Tuesday, January 7, 2014

influences: Nancy Crow

Another formative influence on my quilting practice is Nancy Crow.
My first forays into quiltmaking were copies of traditional designs and perhaps a slight alteration of a traditional design. I just hadn't thought much about art quilts. I started taking classes and, like any exposure to learning, my horizons were stretched. 

Nancy taught a class at Quilting by the Lake on basic structural design. She taught us that a composition has to work in black, whites and shades of grey before we can add colors. The structure has to stand up for itself. 

She is a fantastic teacher and pushed us all out of our comfort zones for three days. She taught me to leap past the traditional designs and trust my own creativity. I'd love to show some pictures of her work (where would I start?), but I respect her copyright on her images. Check her out on Google images. 

She also gave me new insight into fabric selection. Until that point, I had collected any fabric anyone was willing to part with, or anything that looked "pretty" when I had some cash in a fabric store. I had a mess of boxes of inappropriate fabric. Nancy showed pictures of her studio in a huge old barn in the Midwest, with piles of carefully organized fabric that she was actually going to use. I pitched most of my boxes of junky fabric and got very fussy about curating the fabric stash.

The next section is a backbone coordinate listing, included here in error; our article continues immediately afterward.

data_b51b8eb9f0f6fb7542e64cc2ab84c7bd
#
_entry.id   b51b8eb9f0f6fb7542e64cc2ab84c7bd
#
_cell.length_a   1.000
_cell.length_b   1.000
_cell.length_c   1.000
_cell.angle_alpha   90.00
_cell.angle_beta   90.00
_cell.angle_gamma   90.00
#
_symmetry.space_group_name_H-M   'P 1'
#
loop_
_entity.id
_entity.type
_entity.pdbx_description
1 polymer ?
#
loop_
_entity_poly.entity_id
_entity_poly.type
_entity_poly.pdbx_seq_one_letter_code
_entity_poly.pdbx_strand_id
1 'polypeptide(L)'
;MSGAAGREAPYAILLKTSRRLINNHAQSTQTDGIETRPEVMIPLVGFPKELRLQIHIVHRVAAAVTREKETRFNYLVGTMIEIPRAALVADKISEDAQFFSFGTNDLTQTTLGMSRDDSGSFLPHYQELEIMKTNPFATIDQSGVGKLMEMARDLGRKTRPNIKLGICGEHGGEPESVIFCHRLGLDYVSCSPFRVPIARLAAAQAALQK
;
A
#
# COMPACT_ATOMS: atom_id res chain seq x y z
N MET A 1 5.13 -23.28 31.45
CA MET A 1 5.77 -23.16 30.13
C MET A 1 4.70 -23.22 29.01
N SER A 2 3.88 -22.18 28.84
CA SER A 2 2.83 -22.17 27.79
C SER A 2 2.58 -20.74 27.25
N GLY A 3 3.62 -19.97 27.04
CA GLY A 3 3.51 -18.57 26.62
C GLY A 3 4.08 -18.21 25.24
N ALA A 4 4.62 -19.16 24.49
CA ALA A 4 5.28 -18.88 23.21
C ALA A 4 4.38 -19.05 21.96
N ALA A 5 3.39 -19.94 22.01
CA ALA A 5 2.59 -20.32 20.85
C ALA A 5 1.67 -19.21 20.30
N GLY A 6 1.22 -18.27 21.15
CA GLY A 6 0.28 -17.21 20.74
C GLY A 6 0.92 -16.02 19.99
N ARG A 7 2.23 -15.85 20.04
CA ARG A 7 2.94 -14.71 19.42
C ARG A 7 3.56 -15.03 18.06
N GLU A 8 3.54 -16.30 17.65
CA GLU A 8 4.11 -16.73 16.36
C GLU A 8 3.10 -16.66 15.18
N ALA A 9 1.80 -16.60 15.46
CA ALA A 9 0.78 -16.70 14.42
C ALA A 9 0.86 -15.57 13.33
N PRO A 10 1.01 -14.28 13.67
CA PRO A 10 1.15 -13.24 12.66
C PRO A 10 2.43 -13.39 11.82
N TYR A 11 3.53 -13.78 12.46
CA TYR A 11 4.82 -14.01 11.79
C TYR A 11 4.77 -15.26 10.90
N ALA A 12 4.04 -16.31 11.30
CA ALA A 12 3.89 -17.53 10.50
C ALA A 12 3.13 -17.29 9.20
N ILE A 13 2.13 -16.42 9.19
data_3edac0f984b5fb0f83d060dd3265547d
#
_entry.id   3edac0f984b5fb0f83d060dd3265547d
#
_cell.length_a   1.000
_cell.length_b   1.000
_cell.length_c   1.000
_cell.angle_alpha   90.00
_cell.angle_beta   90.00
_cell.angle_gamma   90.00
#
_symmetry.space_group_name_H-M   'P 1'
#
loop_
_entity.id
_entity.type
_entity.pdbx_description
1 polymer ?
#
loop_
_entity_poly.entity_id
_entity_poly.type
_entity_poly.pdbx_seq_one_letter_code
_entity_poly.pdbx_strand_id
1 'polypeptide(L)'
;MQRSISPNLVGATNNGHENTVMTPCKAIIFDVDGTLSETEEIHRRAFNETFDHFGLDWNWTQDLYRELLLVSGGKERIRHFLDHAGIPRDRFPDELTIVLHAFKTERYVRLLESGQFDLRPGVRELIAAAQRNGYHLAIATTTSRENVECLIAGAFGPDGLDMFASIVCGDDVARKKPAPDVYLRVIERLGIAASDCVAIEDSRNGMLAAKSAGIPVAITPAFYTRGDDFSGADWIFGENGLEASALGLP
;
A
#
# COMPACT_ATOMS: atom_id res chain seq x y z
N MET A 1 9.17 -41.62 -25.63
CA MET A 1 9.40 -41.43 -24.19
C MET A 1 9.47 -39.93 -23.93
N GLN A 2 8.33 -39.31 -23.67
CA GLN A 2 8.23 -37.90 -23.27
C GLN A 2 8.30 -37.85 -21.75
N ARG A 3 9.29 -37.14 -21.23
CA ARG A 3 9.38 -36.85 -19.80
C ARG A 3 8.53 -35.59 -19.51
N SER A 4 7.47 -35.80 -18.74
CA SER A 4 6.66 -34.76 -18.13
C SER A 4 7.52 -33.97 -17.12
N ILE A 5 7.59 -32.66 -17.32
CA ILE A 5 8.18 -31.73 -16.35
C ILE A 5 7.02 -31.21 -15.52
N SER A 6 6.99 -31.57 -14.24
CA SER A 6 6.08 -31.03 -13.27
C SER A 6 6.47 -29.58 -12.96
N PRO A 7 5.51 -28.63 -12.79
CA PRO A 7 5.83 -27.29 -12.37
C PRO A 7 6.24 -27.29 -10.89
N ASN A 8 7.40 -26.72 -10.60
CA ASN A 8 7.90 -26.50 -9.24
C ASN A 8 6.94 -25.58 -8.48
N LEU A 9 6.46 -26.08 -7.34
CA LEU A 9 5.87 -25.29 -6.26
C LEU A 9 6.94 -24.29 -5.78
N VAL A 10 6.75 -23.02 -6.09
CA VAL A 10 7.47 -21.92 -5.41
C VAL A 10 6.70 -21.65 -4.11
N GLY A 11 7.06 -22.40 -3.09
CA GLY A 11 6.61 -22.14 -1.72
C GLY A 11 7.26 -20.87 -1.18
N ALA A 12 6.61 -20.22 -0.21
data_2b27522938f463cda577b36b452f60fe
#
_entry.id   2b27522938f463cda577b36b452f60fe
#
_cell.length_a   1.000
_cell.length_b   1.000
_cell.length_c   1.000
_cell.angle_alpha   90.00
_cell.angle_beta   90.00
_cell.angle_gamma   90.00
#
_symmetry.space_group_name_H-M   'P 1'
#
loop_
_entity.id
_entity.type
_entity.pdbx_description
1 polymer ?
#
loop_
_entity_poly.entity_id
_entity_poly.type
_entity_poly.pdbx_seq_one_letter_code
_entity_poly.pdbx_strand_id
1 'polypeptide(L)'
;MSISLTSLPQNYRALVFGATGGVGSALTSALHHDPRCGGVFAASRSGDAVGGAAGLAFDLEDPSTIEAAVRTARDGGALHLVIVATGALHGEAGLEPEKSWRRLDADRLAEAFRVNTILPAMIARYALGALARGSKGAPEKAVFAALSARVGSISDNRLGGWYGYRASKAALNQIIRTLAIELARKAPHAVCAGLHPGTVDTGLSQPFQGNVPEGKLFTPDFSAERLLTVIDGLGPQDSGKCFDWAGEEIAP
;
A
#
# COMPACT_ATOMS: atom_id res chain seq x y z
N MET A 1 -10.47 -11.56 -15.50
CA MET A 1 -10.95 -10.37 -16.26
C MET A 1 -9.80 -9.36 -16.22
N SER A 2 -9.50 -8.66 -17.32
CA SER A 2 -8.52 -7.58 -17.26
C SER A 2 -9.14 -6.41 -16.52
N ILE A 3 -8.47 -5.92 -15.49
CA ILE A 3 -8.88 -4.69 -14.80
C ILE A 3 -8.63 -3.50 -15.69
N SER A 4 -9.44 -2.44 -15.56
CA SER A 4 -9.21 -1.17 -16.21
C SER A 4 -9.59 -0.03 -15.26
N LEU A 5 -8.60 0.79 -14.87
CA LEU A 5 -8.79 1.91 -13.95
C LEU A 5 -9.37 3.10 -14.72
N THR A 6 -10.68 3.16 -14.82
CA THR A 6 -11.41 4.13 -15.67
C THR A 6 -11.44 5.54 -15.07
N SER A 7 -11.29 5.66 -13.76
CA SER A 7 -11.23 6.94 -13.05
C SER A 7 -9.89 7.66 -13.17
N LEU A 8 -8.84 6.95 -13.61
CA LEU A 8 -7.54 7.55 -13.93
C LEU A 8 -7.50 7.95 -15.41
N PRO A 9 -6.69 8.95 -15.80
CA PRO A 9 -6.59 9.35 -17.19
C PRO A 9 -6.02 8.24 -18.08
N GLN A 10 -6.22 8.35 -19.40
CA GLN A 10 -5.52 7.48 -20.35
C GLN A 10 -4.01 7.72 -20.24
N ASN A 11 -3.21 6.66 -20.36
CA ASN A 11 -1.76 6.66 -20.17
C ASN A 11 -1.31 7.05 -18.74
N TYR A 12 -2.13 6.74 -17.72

The third thing I learned in Nancy's workshop is that she outsourced the actual quilting after she had finished the quilt top. While I do all my own stitching, I was impressed that she focused on the quilt design and didn't have any qualms about having professional quilters finish the non-design work. It's about taking the design creation seriously and not wasting time on work that doesn't move forward one's design practice.

Me (in my Jo Diggs dress, in 1987) with the prizewinning quilt I made after Nancy's class, hung in a show at Schweinfurth Art Center.